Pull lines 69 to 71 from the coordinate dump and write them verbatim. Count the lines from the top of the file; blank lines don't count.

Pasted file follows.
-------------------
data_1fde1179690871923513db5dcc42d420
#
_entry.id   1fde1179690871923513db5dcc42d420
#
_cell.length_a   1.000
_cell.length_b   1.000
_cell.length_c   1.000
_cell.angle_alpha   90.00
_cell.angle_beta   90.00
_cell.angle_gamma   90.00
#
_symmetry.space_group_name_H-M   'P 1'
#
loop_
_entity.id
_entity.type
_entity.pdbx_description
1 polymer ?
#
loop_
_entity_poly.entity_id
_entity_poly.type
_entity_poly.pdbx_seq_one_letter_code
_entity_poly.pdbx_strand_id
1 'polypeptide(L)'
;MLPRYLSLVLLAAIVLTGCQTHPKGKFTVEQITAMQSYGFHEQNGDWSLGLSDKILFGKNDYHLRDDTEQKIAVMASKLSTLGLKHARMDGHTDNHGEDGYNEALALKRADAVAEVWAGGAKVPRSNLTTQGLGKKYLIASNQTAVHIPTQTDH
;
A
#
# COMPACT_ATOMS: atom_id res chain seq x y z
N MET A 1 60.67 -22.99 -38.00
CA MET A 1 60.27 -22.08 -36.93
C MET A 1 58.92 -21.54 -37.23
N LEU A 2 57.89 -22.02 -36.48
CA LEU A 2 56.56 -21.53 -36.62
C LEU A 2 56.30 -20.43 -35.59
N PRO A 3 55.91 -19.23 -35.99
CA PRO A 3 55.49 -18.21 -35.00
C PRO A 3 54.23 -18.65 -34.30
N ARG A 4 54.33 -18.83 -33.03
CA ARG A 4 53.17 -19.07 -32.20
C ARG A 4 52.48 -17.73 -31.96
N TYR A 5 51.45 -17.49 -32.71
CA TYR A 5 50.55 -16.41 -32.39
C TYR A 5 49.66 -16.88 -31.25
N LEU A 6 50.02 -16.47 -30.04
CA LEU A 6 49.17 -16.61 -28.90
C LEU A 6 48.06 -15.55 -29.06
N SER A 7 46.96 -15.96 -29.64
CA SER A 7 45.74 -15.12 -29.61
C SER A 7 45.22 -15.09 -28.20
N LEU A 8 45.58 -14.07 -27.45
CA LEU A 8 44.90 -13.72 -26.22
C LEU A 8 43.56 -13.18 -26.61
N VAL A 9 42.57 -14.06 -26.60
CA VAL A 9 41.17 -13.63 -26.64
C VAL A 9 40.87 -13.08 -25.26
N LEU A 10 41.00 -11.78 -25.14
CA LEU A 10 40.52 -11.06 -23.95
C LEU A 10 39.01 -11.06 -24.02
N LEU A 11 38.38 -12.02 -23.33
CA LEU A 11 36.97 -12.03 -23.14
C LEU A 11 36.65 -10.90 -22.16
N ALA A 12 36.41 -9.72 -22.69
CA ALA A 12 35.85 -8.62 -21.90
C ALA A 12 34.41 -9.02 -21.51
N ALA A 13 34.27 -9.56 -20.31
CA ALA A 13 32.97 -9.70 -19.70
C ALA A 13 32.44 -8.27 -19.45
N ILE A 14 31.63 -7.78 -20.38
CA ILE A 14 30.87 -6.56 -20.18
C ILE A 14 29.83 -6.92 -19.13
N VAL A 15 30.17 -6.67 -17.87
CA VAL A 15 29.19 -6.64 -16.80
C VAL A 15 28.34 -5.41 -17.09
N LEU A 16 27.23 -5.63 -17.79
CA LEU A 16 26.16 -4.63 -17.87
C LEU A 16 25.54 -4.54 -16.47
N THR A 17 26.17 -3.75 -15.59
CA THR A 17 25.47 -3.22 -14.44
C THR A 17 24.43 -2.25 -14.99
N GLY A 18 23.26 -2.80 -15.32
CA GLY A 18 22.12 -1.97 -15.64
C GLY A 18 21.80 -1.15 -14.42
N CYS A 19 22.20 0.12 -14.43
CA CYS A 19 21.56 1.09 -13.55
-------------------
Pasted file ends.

C ALA A 13 32.44 -8.27 -19.45
N ILE A 14 31.63 -7.78 -20.38
CA ILE A 14 30.87 -6.56 -20.18